Sixth Sunday in Ordinary Time, Year A-2011

From Vincentian Encyclopedia
Return to me with your whole heart, with fasting, and weeping, and mourning (Joel 2:12—NAB)

It has occurred to me that, notwithstanding the truth there is in the saying, “Words move, examples draw,” I should not have ended my previous reflection with a comparison between Father Opeka’s work and a pronouncement, albeit hypothetical, of a red-robed Vatican official. The Slovenian-Argentine Vincentian missionary, I suppose, would not like to be praised at the expense of another. I am afraid too that my ending probably gives the impression that hierarchs are neither credible nor respectable. May I be forgiven for my lack of sensibility, for my infraction against Mt. 23:1-3 that commands that we should observe all things whatsoever that those who seat on the chair of Moses tell us, even if we are not to follow their example. I need a member of the Vincentian family to send me, “in the spirit of humility and charity,” a comment of admonition.

My fault goes against the Vincentian spirit that I see revealed in this observation of St. Vincent de Paul: “He who makes little of external mortifications, saying that the internal ones are so much more perfect, makes it known fairly well that he does not mortify himself either internally or externally [1]. The Vincentian spirit prefers to unify opposing poles, rather than pull them apart further, and is in agreement with Jesus’ practice and teaching.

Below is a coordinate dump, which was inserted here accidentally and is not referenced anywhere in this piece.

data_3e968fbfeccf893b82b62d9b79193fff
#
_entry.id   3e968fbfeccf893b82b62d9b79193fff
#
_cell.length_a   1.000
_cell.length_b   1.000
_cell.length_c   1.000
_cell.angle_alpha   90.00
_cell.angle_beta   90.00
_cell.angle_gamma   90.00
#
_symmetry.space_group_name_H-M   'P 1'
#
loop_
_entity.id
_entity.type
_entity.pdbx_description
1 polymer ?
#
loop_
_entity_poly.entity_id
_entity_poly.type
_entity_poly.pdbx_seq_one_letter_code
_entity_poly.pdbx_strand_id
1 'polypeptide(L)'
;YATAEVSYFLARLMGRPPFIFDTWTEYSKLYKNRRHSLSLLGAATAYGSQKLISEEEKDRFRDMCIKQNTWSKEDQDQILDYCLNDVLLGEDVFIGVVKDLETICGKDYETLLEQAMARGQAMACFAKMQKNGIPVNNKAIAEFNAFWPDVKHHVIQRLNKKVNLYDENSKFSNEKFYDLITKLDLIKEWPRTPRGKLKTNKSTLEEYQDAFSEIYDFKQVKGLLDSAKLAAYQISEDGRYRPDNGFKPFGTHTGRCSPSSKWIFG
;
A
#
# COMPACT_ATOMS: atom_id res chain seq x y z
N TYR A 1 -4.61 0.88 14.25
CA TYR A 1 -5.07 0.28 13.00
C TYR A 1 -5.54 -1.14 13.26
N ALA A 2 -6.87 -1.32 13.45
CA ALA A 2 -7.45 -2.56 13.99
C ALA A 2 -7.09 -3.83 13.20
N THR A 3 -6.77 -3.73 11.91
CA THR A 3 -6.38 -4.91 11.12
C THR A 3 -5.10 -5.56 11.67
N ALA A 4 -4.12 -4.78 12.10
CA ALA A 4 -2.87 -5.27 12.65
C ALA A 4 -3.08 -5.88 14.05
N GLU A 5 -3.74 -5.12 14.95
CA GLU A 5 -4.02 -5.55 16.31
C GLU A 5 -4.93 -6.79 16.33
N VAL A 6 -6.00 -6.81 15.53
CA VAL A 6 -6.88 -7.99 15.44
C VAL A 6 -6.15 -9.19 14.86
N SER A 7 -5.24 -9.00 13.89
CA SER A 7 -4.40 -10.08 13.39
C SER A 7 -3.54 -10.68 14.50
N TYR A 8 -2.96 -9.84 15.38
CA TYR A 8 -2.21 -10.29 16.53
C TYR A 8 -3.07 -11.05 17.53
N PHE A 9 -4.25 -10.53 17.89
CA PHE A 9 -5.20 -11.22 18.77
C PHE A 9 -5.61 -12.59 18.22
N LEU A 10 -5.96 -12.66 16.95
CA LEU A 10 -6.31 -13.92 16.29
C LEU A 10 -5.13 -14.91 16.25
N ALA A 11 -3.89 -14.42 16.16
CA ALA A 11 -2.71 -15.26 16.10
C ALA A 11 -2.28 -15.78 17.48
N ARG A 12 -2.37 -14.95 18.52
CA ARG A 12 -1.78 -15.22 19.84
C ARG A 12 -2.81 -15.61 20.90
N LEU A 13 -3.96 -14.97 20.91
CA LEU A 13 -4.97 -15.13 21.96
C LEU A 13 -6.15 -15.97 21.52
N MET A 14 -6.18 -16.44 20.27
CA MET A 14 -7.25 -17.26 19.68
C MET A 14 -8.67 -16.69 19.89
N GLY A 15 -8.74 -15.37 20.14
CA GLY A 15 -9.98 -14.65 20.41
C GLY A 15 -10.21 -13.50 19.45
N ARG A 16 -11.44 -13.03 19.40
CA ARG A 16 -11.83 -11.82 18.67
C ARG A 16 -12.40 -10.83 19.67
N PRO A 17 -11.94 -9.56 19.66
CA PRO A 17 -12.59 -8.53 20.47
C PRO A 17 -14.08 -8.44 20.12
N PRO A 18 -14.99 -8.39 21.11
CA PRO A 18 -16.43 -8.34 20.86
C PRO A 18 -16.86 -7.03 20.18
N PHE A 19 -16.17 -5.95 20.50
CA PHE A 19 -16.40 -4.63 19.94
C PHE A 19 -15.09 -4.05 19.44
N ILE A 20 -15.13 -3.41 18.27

As Matthew pictures him, Jesus does not put himself in opposition to the law and the prophets nor seeks to abolish them. Jesus makes himself one with the law and the prophets and sees himself as their fulfillment. He upholds them so much he gives the assurance that, until heaven and earth disappear, not the smallest letter or the smallest part will pass away until everything is accomplished. The smallest detail is important; its being fulfilled or not fulfilled has consequences in the kingdom of heaven. From the point of view of the Jesus of the Gospel of Matthew, the law and the prophets make up a seamless garment—if I may use the idea of the late Cardinal Joseph Bernardin—“woven in one piece from the top down” (cf. Jn. 19:23). It means we have to keep the more important precepts without neglecting those of lesser importance (Mt. 23:23). We have to be like the poor who have the true religion and believe simply and sans éplucher [2]—that is to say, not only in the literal and basic sense of not making profound and meticulous analyses, with little relevance if not altogether insipid, but also in the wider and meta-literal sense of not rummaging through the commandments in order to pick and choose, taking the convenient and leaving behind the inconvenient.

So Jesus, according to Matthew, affirms both his union with the law and the prophets and the unity between the law and the prophets, on the one hand, and his utterances, on the other hand, which are really hyperthetical even though they sound antithetical [3]. He does not make little of the law and the prophets. But not satisfied with either the customary interpretation of them or the righteousness to which it leads, Jesus, the new Moses endowed with greater authority, testifies how one can go beyond, in a shocking and stringent manner, the interpretation and the righteousness of the Jewish religious establishment, to go to the spirit of the law and beyond its letter. Thus, Jesus cannot but modify the law and the prophets in view of perfecting and deepening people’s observance of them.